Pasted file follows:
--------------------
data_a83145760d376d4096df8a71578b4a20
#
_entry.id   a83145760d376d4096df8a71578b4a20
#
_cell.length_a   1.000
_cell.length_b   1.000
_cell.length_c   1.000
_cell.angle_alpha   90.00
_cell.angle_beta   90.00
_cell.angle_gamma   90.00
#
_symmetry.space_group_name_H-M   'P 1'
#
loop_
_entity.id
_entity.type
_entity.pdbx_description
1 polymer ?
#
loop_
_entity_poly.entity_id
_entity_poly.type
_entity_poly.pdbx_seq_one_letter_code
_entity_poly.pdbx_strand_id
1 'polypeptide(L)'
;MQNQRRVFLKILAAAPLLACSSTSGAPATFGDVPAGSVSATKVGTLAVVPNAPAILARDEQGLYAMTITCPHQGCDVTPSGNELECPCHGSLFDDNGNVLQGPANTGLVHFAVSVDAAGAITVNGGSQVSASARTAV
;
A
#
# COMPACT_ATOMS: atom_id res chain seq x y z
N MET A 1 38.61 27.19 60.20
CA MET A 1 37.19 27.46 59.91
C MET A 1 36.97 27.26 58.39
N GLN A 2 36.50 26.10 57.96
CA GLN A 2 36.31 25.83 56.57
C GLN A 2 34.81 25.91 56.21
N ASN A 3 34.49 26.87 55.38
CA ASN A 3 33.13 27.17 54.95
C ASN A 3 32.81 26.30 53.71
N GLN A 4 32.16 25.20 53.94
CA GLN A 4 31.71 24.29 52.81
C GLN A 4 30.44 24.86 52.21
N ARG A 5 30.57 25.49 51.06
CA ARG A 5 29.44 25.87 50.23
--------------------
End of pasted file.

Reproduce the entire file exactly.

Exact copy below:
data_a83145760d376d4096df8a71578b4a20
#
_entry.id   a83145760d376d4096df8a71578b4a20
#
_cell.length_a   1.000
_cell.length_b   1.000
_cell.length_c   1.000
_cell.angle_alpha   90.00
_cell.angle_beta   90.00
_cell.angle_gamma   90.00
#
_symmetry.space_group_name_H-M   'P 1'
#
loop_
_entity.id
_entity.type
_entity.pdbx_description
1 polymer ?
#
loop_
_entity_poly.entity_id
_entity_poly.type
_entity_poly.pdbx_seq_one_letter_code
_entity_poly.pdbx_strand_id
1 'polypeptide(L)'
;MQNQRRVFLKILAAAPLLACSSTSGAPATFGDVPAGSVSATKVGTLAVVPNAPAILARDEQGLYAMTITCPHQGCDVTPSGNELECPCHGSLFDDNGNVLQGPANTGLVHFAVSVDAAGAITVNGGSQVSASARTAV
;
A
#
# COMPACT_ATOMS: atom_id res chain seq x y z
N MET A 1 38.61 27.19 60.20
CA MET A 1 37.19 27.46 59.91
C MET A 1 36.97 27.26 58.39
N GLN A 2 36.50 26.10 57.96
CA GLN A 2 36.31 25.83 56.57
C GLN A 2 34.81 25.91 56.21
N ASN A 3 34.49 26.87 55.38
CA ASN A 3 33.13 27.17 54.95
C ASN A 3 32.81 26.30 53.71
N GLN A 4 32.16 25.20 53.94
CA GLN A 4 31.71 24.29 52.81
C GLN A 4 30.44 24.86 52.21
N ARG A 5 30.57 25.49 51.06
CA ARG A 5 29.44 25.87 50.23